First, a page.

Wednesday, June 24, 2009
the genesis of stories
Storm warning .
I will start this story today, since the deadline for the southern Yorke peninsula writers group short story competition is August 14 and not all that far away.1500-2000 words. $5-00 entry fee – first prize $150-00.
Have no idea at this point how it will go, but need to begin – as the thoughts and info are of no use whatsoever if stored in my mind.
There are some words that strike an interesting mix of emotions in the heart of a boat skipper, changing sail while clinging to the plunging bow of a small sailboat in the dark of the night; the words floating forrard from the cockpit through scuds of rain and rising gusts of wind; 'Oy Skipper!”
“What?” the skipper shouts back.
“the tiller just broke!”
We were on a journey from Lakes Entrance in Victoria, northward to Brisbane, Queensland. It all began when I decided to take the boat from Westernport near Melbourne to attempt a circumnavigation of Australia. The boat wasn't new; a Roberts 32' ketch, hand-built in airex core glassfibre by a retired master mariner more used to ocean going cargo steamers than the subtleties of small wind-powered craft, but with the advantage that it was built with strength to survive and withstand anything that the vagaries, capriciousness, that the weather could throw at it - except, perhaps, the tiller – that vital physical lever that connects me with control over the direction of the vessel.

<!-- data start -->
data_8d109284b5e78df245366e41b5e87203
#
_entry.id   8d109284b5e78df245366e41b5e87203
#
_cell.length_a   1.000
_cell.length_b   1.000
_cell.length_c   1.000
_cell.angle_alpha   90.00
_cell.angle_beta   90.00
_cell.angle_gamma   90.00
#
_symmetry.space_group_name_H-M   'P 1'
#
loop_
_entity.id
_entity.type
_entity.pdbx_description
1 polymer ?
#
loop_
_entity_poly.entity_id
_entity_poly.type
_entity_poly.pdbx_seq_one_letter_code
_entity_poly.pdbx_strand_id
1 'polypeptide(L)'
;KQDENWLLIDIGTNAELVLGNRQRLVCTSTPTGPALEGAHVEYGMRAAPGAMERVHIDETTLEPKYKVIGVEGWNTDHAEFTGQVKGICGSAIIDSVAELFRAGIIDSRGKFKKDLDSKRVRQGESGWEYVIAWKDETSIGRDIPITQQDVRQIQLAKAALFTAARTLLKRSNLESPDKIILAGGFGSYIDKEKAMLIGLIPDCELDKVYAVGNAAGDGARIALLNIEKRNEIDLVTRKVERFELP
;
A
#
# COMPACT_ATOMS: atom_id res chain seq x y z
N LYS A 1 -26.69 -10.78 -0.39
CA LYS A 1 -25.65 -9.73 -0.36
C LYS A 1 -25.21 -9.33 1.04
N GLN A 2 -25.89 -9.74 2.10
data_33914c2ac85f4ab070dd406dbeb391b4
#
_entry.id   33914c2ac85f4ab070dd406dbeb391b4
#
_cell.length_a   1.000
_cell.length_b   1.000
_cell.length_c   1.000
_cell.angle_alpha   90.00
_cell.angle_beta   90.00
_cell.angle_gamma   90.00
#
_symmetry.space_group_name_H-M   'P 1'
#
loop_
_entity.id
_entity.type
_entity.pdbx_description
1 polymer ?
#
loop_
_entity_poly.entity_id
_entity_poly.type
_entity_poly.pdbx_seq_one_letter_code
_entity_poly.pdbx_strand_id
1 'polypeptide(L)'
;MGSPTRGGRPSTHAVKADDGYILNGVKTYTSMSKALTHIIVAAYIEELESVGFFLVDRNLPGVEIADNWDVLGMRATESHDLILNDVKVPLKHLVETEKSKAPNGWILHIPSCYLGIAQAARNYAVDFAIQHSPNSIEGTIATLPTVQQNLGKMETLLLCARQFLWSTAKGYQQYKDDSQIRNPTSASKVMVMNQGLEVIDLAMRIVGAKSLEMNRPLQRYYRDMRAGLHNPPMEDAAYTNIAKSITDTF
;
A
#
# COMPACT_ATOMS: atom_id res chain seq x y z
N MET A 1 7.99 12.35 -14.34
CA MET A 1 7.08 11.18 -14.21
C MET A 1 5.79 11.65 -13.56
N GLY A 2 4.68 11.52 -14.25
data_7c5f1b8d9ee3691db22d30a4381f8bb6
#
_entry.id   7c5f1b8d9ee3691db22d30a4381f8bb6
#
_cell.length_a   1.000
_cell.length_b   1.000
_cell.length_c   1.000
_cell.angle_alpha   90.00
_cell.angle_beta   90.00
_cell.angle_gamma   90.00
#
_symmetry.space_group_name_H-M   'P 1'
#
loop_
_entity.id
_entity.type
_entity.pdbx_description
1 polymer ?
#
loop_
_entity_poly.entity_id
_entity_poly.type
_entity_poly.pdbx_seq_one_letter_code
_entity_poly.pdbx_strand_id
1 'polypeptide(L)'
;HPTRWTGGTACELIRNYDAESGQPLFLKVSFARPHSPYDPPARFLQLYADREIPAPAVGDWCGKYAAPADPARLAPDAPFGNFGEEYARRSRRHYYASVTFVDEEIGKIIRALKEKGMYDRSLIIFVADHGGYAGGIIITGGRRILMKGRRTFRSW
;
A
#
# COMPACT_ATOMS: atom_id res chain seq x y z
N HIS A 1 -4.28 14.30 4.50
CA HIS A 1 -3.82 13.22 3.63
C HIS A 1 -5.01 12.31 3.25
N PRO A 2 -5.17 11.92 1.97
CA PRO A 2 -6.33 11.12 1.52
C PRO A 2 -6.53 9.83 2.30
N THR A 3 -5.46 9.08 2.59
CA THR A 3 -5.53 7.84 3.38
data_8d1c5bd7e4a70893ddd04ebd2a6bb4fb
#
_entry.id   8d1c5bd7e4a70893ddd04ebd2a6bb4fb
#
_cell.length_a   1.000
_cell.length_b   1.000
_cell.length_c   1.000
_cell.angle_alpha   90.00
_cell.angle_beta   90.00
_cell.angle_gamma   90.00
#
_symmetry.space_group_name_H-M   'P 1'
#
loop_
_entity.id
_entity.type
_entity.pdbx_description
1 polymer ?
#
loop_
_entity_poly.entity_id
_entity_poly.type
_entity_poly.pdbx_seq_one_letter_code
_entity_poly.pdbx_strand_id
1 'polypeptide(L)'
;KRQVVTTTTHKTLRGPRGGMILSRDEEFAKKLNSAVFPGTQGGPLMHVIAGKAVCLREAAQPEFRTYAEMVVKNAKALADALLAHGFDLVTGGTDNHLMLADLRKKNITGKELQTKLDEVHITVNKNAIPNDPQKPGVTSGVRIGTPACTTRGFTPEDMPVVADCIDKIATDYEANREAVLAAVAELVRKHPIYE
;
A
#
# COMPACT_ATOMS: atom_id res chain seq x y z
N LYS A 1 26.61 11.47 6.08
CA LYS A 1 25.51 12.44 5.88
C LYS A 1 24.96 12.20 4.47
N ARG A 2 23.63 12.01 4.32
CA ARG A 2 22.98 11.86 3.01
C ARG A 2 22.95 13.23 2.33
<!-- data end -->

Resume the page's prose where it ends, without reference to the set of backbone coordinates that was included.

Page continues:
Not the first boat that I owned, nor the first time had been on the open ocean, but the first time I had ignored advice from coastguard regarding weather forecasts – or rather, had no real idea of what wind does to the seas of Bass Strait, and how they interact with the Southern ocean
HF conversation - “CG Loch Sport (repeated three times) this is (boat name).”
“This is CG Loch Sport responding”
“This is (boat name) departing Lakes Entrance,4 persons on board, bound for Eden, over.”
“Um, are you aware of the strong wind warning?”
“Yep. No problem. (boat name) out”
“This is CG Loch Sport. Best wishes. Out”
Am, basically, a soloist;single handed – but recognised that an ocean voyage of that magnitude needs assistance. Am not a machine, and occasionally need sleep – so advertised for three crew in a National 'Cruising sailor” magazine. Six people responded. Crew selection was an interesting exercise, but eventually distilled into – first choice was someone that I already knew. A stalwart, gentle person (let's call him Neil)– a known fighter – with one leg, the other amputated above the knee. He features later in this story.
Another impressed me by his reasons. Admitted to “know nothing about sailing”, and wanted to “gain experience” and “go to Queensland to buy a boat” (let's call him Toby); and the next – someone who convinced me that he knew “everything about Queensland waterways.” (Let's call him Bert). He also features with, perhaps - difficult results.